BRP to make all electric motorcycles
By Adena Ali, The Canadian PressGeneral
Resurrected Can-Am motorcycle line expected to be available in mid 2024.
This is a return to motorcycles for Can-Am, which introduced its first product in 1973. Can-Am stopped its two-wheel motorcycle production in 1987, although it launched the three-wheel Can-Am Spyder in 2008.
The initial models will target the North American and European market first,the company said.
“The motorcycle industry might shift faster to electric than other product lines,” BRP CEO Jose Boisjoli told a conference call with financial analysts to discuss the company’s latest results. “It’s a very good addition to our plan and it’s the way we continue to intend to grow.”
In 2021, BRP announced that it would invest $300 million over five years in a plan to offer electric models in each of its product lines by the end of 2026. The company said that plan is still on track.
Some analysts see this move into electric motorcycles as a positive opportunity for the company.
“We like the electric nature of the product line, which acts as a differentiator and leverages the company’s investments in batteries and powerpacks,” said Martin Landry, analyst at Stifel GMP in a note. “This new product line should be welcomed by dealers providing them with tools to attract new customers.”
While the electric motorcycle space is getting increasingly more crowded, BRP believes it will be able to differentiate itself.
“We would be disappointed if we’re not north of half a billion in sales by 2030,” Boisjoli said on the call.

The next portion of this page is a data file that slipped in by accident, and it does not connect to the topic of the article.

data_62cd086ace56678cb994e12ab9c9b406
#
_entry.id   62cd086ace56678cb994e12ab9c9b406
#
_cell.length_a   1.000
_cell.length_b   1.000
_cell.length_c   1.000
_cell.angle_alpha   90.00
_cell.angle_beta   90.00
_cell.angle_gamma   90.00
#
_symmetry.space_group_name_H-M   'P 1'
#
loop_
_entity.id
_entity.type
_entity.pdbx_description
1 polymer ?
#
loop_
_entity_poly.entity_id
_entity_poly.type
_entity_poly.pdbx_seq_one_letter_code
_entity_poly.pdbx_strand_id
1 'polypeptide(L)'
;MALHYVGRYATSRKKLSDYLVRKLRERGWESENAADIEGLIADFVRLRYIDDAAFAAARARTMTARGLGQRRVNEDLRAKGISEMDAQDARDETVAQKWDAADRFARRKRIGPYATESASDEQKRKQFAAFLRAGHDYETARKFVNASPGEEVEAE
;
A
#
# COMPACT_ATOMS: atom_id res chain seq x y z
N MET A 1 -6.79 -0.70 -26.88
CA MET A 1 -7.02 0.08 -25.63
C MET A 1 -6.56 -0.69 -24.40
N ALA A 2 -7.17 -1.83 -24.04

The announcement came as BRP reported Friday a fourth-quarter profit of $209.6 million as its revenue rose nearly 30 per cent compared with a year earlier.
The company said its profit amounted to $2.50 per diluted share for quarter ended Jan. 31, down from $264.2 million or $2.95 per diluted share in the same period a year earlier.
BRP said the drop was primarily due to the impact of unfavourable foreign exchange on its U.S.-dollar denominated long-term debt, partially offset by higher operating income.
The company said its normalized net income for the quarter amounted to $3.00 per diluted share, up from $1.82 per diluted share a year earlier. Revenue for the quarter totalled $2.35 billion, up from $1.82 billion.
Analysts on average had expected an adjusted or normalized profit of $2.53 per share and $2.29 billion in revenue, according to financial markets data firm Refinitiv.
In guidance for its 2023 financial year, BRP said it expects revenue to grow in a range of 24 to 29 per cent and normalized earnings per diluted share to gain eight to 12 per cent.
“The first half of the year could prove to be more challenging given the global supply chain volatility,” Boisjoli said in a statement. “We are confident we can achieve our full-year guidance based on sustained consumer interest in powersports, our strong product portfolio, including new product introductions, and the agility of our team.”
The company noted on the call that concerns around inflation, oil price uncertainty, interest rates and the war in Ukraine, aren’t slowing down customer interest yet.
BRP added that it expects to be able to navigate a possible recession for several reasons, including a more diversified product portfolio, more products at lower price points and a footprint in Mexico that allows for efficient manufacturing.
The company’s shares gained $8.89 or 10 per cent at $97.46 in early afternoon trading on the Toronto Stock Exchange.